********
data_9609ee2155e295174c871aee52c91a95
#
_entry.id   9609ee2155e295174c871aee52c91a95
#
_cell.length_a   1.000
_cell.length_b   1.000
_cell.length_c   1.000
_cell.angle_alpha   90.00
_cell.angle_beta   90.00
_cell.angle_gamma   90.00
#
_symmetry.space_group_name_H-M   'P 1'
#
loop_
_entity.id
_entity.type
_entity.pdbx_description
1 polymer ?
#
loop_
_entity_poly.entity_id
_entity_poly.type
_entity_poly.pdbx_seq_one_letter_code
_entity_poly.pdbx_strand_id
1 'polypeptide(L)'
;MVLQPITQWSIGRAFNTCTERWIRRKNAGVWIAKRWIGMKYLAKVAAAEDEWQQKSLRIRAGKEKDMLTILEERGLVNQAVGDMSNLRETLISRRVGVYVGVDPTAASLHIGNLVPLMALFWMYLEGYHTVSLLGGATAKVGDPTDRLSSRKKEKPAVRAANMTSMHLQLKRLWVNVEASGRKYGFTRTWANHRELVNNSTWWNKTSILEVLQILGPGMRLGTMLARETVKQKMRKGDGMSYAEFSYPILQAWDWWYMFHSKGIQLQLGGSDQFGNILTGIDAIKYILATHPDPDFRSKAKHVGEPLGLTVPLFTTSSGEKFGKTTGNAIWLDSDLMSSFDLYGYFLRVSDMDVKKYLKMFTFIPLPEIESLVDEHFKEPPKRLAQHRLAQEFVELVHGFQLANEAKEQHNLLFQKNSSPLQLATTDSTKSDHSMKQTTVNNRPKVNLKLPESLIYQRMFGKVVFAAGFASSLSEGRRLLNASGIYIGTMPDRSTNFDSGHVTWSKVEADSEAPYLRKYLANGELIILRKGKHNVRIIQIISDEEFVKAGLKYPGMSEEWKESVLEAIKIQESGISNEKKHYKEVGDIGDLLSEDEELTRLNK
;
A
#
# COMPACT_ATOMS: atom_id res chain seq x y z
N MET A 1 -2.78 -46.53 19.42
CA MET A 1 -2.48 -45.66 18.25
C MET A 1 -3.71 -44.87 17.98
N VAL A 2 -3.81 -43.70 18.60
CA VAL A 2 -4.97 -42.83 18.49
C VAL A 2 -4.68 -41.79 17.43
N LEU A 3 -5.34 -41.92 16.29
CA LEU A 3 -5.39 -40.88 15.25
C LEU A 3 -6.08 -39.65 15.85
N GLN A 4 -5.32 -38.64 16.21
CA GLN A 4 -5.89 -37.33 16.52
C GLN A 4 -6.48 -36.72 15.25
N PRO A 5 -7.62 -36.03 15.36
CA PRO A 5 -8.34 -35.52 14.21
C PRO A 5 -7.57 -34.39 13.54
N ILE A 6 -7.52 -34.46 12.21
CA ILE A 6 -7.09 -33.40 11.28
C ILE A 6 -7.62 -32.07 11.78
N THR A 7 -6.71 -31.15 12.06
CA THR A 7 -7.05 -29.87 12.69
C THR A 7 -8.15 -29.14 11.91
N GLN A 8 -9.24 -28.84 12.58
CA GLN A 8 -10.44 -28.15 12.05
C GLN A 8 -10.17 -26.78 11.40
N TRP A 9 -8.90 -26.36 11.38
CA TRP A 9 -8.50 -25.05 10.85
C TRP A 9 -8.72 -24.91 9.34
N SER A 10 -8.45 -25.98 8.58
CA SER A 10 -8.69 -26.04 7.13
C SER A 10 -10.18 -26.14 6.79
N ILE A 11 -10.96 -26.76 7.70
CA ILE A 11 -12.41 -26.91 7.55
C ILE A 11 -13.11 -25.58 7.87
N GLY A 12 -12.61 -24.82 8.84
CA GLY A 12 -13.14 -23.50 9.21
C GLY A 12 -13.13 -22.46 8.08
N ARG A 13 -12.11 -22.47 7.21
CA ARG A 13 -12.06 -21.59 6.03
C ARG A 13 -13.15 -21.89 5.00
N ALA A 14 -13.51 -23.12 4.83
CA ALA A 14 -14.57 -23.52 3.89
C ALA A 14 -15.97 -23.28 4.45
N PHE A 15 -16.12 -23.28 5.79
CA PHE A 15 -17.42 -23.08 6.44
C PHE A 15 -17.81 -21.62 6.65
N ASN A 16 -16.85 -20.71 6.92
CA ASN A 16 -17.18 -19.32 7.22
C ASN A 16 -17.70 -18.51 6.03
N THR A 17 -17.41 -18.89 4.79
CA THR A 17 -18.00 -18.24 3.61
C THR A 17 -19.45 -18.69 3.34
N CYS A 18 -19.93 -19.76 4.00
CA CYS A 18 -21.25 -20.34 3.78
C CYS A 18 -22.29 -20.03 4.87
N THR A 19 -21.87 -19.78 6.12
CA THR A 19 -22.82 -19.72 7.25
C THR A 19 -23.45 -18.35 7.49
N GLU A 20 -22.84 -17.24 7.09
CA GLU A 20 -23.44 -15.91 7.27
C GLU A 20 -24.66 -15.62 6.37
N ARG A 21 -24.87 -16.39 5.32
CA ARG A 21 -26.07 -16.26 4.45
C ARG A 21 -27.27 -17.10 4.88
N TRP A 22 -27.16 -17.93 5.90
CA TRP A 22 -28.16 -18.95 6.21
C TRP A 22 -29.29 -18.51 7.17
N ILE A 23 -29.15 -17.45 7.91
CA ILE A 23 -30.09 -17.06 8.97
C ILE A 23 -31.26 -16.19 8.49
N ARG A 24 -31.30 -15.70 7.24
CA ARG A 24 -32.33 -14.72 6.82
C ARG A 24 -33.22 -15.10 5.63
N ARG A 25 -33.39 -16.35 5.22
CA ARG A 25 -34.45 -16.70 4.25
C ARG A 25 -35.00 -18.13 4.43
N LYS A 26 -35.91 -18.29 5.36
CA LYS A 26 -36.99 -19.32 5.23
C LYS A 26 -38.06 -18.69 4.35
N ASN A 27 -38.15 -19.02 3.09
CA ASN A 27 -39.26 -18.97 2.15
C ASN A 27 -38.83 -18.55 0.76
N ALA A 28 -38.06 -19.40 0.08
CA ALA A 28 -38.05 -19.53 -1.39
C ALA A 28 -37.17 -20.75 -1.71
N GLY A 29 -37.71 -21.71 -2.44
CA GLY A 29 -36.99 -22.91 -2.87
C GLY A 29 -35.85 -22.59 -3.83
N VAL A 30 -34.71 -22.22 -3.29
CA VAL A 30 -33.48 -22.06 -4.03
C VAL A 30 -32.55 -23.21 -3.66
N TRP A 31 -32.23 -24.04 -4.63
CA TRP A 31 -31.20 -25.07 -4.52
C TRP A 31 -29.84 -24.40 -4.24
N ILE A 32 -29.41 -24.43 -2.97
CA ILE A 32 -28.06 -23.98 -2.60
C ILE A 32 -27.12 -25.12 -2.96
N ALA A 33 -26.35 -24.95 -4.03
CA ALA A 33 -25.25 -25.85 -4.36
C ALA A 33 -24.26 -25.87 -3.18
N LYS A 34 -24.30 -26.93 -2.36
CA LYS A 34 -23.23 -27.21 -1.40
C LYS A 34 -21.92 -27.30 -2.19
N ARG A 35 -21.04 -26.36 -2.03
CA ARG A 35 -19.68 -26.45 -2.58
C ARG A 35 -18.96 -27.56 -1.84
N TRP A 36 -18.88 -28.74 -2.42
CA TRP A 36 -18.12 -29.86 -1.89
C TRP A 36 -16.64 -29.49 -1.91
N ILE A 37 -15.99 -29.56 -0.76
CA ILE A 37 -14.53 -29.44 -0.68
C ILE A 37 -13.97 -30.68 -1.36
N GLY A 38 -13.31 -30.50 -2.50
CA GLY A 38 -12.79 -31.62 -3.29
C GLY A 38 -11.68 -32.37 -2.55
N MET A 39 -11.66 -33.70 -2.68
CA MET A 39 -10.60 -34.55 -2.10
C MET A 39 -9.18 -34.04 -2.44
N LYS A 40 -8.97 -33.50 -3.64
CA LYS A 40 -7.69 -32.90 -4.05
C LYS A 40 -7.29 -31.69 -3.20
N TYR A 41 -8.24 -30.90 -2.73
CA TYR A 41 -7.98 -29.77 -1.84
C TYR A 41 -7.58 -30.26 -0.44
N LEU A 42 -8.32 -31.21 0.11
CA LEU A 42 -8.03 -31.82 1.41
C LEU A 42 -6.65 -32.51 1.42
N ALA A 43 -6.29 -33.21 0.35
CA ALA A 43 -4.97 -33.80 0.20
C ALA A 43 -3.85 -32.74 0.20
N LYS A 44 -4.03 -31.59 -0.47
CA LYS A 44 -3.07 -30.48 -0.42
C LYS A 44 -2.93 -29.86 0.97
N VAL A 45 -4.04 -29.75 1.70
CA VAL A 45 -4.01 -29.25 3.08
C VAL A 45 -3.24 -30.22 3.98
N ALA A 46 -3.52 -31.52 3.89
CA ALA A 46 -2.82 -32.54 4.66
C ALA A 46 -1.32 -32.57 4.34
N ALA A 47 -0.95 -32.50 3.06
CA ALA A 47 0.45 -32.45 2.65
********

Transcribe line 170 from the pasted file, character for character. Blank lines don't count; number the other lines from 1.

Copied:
CA ALA A 47 0.45 -32.45 2.65